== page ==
Saturday, October 24, 2009

Pasta Attempt

This pasta was more learning experience than anything.
Round 1 shall we say?~

2005
Right after college, Mom gifted me with her old- and my first- bread machine. It sat in a place of honor on the counter of the apartment I shared with a friend. The kitchen was your standard mish-mash of the selected tools two 22-year-olds would have. The bread machine was an odd ball, the item people pointed at and asked "what is that?" when they walked in.

The first attempt at pizza was a wretched disaster. I had no concept of what dough should look or feel like, or that a slight imbalance of ingredients could throw the whole thing off. That first batch was wet, almost liquid, and I had no idea how to fix it. It went in the trash and we ordered pizza delivery that night.

~::~

2009
While my first attempt at homemade pasta couldn't be called a success, it wasn't the miserable failure the pizza was. I summoned the nerve to go for it Friday night- retrieved the pasta machine from the garage, researched techniques and consulted recipes here, here, and here- so after changing into comfy clothes and opening a bottle of wine, I got to work on the dough.
I used two eggs and 1 cup of flour.

No bread machine here, just the ingredients and my two hands- eep! I can't deny that the machine makes things so simple for me. I have a pretty good idea of what dough should look and feel like but I haven't logged the hours working with it in my hands. Cracking the eggs into the well of flour was definitely scary. I read that I could use a bowl but I threw caution to the wind and just used my hands. Bonus: no utensils to clean!
I tried to approach it with confidence, the idea being that you show your fear and the dough will see it. :-) After a bunch of kneading I came up with this, which looked pretty good to me.
I let it rest for 20 minutes under a towel while I fussed over the pasta machine and Ray readied himself with his wine and my camera.

This is where things got dicey. I suppose I should have watched some tutorials online for technique, I couldn't get the hang of putting the dough through the machine. It would puddle at the bottom and get all clumped together, so I tried to catch it as it came through but then I'd lose the top.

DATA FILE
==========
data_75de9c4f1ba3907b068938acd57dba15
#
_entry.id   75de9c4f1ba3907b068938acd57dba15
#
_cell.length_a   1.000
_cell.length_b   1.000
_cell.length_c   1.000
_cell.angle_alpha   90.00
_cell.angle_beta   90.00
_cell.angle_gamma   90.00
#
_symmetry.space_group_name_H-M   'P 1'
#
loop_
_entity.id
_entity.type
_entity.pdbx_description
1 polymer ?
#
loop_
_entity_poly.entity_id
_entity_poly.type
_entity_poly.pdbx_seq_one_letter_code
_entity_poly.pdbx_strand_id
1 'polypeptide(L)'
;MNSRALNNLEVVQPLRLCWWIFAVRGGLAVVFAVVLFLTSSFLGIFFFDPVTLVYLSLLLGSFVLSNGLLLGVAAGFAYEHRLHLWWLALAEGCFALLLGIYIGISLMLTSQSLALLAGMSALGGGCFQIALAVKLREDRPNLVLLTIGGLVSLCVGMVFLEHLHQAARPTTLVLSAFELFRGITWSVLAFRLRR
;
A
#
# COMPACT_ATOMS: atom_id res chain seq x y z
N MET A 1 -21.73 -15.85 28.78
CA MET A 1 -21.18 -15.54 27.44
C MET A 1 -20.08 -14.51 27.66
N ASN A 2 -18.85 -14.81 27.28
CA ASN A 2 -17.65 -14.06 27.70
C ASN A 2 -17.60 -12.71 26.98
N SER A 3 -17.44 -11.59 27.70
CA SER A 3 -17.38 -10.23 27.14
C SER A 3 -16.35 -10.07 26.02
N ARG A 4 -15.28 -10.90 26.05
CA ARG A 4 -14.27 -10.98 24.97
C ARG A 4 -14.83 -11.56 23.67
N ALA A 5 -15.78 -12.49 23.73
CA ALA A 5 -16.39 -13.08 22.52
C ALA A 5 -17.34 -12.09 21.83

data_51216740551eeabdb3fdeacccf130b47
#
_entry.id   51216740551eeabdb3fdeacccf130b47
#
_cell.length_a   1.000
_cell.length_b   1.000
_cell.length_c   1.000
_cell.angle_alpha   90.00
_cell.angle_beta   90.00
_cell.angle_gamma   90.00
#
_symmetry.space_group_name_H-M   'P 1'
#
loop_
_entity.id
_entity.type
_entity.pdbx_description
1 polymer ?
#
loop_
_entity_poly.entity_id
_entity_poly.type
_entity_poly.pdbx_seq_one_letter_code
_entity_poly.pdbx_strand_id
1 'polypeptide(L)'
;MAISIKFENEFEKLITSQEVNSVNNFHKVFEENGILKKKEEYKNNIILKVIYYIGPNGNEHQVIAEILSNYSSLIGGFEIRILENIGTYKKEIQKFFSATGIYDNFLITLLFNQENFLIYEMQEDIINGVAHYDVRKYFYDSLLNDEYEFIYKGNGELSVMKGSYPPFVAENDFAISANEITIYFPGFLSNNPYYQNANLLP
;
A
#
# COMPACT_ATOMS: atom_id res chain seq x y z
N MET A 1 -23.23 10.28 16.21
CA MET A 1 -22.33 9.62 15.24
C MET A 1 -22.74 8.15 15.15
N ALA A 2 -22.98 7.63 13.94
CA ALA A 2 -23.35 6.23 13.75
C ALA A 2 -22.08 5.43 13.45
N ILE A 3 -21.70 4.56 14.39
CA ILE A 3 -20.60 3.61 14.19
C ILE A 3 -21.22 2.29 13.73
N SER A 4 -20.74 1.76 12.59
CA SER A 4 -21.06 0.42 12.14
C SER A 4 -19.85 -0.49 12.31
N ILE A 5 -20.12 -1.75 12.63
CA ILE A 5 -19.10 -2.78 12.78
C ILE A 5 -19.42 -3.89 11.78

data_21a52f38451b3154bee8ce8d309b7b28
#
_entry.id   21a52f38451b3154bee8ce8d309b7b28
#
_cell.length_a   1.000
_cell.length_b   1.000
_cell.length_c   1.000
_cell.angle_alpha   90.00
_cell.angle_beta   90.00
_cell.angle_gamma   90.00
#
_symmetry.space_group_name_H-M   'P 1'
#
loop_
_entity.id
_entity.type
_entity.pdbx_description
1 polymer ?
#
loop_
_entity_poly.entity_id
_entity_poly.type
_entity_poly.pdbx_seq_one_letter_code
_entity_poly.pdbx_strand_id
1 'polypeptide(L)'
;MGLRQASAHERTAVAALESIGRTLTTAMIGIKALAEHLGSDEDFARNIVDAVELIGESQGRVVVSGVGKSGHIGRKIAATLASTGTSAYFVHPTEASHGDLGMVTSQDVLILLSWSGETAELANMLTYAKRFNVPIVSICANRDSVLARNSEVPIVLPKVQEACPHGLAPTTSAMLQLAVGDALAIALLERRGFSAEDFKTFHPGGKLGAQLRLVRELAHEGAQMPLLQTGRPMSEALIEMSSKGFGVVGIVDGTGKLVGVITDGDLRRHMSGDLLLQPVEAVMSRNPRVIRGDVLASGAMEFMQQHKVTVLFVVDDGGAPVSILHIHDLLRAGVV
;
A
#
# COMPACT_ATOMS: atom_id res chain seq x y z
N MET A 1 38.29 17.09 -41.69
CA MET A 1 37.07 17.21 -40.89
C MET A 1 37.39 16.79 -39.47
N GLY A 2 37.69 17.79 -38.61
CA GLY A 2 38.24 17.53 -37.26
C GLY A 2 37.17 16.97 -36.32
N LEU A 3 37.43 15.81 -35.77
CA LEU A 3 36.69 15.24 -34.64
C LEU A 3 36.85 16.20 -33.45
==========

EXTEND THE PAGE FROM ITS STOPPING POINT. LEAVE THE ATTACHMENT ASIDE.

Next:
I think my other problem was not enough flour. I should have floured the dough and my counter more- it was sticking to every surface too much, and pilling and breaking in places. It came to the point where I needed to stop and decide to work with what I had or scrap everything.

Unlike the pizza, I did not scrap: my pasta was in various states of mutilation: I had a few chunky pieces that I put through the fettucine mold with terrible results, and some large sheets which I jaggedly cut to smaller sizes. Think of lasagna noodles, that's kind of what I had created. I threw all of this into my boiling water for about 2 minutes, then used a spider to retrieve them into two plates, trying to give Ray and I equal amounts of good looking and crummy noodles. I sprinkled them with some fresh parsley and lots of parmesan and romano cheese.

So this is what we ate. It was actually quite good, although the really thick pieces I left behind- they weren't so great. The flavor of the egg pasta was wonderful, and the texture had real homemadeness. Basically, I could really see its potential as an outstanding meal- and not terribly difficult once I get it down.
So we'll be trying this again soon . . . . once I get the nerve again!

~:::~

2 comments:

David said...

Hey, sounds like you had the same issues we've been having :) My biggest problem with my pasta machine is that the handle keeps falling out of the machine, and invariably ends up on my toes. Over time, I think we've found the best results are when we've used plenty of flour like you suggested, and made sure we got the measurements of ingredients quite precise.

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